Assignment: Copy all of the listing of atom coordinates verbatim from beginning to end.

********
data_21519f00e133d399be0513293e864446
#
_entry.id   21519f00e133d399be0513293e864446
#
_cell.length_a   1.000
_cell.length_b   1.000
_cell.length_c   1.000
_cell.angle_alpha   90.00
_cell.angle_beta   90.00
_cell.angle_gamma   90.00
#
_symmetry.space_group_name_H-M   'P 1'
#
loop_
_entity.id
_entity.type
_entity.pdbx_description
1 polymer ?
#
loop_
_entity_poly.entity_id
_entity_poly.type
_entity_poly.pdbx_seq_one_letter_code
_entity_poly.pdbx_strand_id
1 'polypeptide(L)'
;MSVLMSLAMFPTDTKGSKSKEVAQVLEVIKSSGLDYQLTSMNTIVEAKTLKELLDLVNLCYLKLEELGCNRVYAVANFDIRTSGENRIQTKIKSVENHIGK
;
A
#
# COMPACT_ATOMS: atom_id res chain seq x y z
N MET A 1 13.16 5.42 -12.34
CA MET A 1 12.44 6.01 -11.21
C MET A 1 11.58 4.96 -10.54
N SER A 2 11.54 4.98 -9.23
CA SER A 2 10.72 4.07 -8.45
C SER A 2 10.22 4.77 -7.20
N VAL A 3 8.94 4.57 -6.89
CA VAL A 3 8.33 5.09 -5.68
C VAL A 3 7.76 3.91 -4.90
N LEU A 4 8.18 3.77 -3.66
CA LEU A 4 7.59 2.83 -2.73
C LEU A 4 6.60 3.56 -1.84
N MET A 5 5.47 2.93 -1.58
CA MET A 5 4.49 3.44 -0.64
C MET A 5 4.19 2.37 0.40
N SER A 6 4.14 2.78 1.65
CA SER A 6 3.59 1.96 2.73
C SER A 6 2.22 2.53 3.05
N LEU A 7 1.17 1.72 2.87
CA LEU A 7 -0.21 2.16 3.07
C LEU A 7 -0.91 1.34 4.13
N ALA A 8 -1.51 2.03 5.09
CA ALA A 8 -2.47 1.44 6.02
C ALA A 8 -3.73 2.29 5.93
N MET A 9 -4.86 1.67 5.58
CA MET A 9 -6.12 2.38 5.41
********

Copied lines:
data_21519f00e133d399be0513293e864446
#
_entry.id   21519f00e133d399be0513293e864446
#
_cell.length_a   1.000
_cell.length_b   1.000
_cell.length_c   1.000
_cell.angle_alpha   90.00
_cell.angle_beta   90.00
_cell.angle_gamma   90.00
#
_symmetry.space_group_name_H-M   'P 1'
#
loop_
_entity.id
_entity.type
_entity.pdbx_description
1 polymer ?
#
loop_
_entity_poly.entity_id
_entity_poly.type
_entity_poly.pdbx_seq_one_letter_code
_entity_poly.pdbx_strand_id
1 'polypeptide(L)'
;MSVLMSLAMFPTDTKGSKSKEVAQVLEVIKSSGLDYQLTSMNTIVEAKTLKELLDLVNLCYLKLEELGCNRVYAVANFDIRTSGENRIQTKIKSVENHIGK
;
A
#
# COMPACT_ATOMS: atom_id res chain seq x y z
N MET A 1 13.16 5.42 -12.34
CA MET A 1 12.44 6.01 -11.21
C MET A 1 11.58 4.96 -10.54
N SER A 2 11.54 4.98 -9.23
CA SER A 2 10.72 4.07 -8.45
C SER A 2 10.22 4.77 -7.20
N VAL A 3 8.94 4.57 -6.89
CA VAL A 3 8.33 5.09 -5.68
C VAL A 3 7.76 3.91 -4.90
N LEU A 4 8.18 3.77 -3.66
CA LEU A 4 7.59 2.83 -2.73
C LEU A 4 6.60 3.56 -1.84
N MET A 5 5.47 2.93 -1.58
CA MET A 5 4.49 3.44 -0.64
C MET A 5 4.19 2.37 0.40
N SER A 6 4.14 2.78 1.65
CA SER A 6 3.59 1.96 2.73
C SER A 6 2.22 2.53 3.05
N LEU A 7 1.17 1.72 2.87
CA LEU A 7 -0.21 2.16 3.07
C LEU A 7 -0.91 1.34 4.13
N ALA A 8 -1.51 2.03 5.09
CA ALA A 8 -2.47 1.44 6.02
C ALA A 8 -3.73 2.29 5.93
N MET A 9 -4.86 1.67 5.58
CA MET A 9 -6.12 2.38 5.41